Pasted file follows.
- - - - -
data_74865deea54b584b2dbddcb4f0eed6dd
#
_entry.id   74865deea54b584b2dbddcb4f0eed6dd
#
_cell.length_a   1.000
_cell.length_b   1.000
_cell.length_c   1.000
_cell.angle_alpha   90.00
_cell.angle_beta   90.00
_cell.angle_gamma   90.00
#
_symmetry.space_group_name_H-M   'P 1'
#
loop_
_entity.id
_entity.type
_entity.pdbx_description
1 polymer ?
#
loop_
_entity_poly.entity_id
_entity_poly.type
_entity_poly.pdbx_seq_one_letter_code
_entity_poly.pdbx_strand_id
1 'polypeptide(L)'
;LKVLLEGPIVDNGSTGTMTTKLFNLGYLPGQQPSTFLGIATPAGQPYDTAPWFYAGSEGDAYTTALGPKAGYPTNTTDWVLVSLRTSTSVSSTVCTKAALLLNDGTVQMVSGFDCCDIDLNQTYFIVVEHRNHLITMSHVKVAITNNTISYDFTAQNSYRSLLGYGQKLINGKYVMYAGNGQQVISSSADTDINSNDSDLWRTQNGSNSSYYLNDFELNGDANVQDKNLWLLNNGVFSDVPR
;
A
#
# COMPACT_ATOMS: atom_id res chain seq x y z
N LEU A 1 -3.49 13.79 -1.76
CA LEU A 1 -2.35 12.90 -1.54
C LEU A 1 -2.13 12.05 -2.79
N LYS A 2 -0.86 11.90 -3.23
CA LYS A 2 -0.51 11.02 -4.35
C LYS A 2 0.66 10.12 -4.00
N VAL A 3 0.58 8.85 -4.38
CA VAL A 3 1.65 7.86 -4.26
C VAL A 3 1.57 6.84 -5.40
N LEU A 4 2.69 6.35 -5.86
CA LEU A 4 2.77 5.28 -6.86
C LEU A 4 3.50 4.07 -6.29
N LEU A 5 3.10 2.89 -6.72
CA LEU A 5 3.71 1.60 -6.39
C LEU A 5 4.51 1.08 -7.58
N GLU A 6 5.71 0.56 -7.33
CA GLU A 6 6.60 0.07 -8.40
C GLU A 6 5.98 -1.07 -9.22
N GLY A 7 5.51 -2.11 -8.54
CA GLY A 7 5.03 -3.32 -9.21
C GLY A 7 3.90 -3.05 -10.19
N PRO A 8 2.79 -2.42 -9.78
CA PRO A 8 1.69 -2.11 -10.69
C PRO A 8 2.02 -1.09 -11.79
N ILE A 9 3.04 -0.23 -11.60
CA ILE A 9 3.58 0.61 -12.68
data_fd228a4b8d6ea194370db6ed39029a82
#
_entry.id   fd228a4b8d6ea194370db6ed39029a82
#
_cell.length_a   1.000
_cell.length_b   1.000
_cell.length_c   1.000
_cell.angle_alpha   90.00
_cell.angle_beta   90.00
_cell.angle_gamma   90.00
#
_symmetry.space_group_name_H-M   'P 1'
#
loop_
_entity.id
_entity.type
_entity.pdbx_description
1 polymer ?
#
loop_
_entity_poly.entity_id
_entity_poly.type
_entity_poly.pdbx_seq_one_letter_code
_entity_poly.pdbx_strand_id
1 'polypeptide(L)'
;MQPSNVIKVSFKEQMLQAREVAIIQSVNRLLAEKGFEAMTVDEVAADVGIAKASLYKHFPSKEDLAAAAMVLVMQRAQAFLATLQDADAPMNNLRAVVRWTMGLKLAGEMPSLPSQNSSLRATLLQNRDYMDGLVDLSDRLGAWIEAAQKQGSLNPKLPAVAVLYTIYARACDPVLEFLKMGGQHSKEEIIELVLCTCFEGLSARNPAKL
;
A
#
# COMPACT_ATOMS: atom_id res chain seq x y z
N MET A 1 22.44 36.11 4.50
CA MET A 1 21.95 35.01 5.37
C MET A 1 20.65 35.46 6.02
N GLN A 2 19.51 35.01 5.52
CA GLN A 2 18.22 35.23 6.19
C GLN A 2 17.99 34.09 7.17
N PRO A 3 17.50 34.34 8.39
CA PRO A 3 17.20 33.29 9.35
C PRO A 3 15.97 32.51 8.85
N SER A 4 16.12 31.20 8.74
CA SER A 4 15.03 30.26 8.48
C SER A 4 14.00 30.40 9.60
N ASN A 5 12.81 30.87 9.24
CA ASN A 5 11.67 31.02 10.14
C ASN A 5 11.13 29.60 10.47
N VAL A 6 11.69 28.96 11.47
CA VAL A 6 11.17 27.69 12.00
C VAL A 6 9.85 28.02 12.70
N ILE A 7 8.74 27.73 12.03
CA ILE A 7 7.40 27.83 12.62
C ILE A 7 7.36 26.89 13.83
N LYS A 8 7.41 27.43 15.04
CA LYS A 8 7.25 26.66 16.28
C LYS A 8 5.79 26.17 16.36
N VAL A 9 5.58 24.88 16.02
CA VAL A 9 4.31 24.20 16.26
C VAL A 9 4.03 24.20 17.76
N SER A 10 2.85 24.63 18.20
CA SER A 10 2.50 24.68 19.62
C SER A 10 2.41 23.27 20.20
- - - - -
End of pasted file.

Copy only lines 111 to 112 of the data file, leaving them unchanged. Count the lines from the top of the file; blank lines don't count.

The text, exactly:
N VAL A 9 5.58 24.88 16.02
CA VAL A 9 4.31 24.20 16.26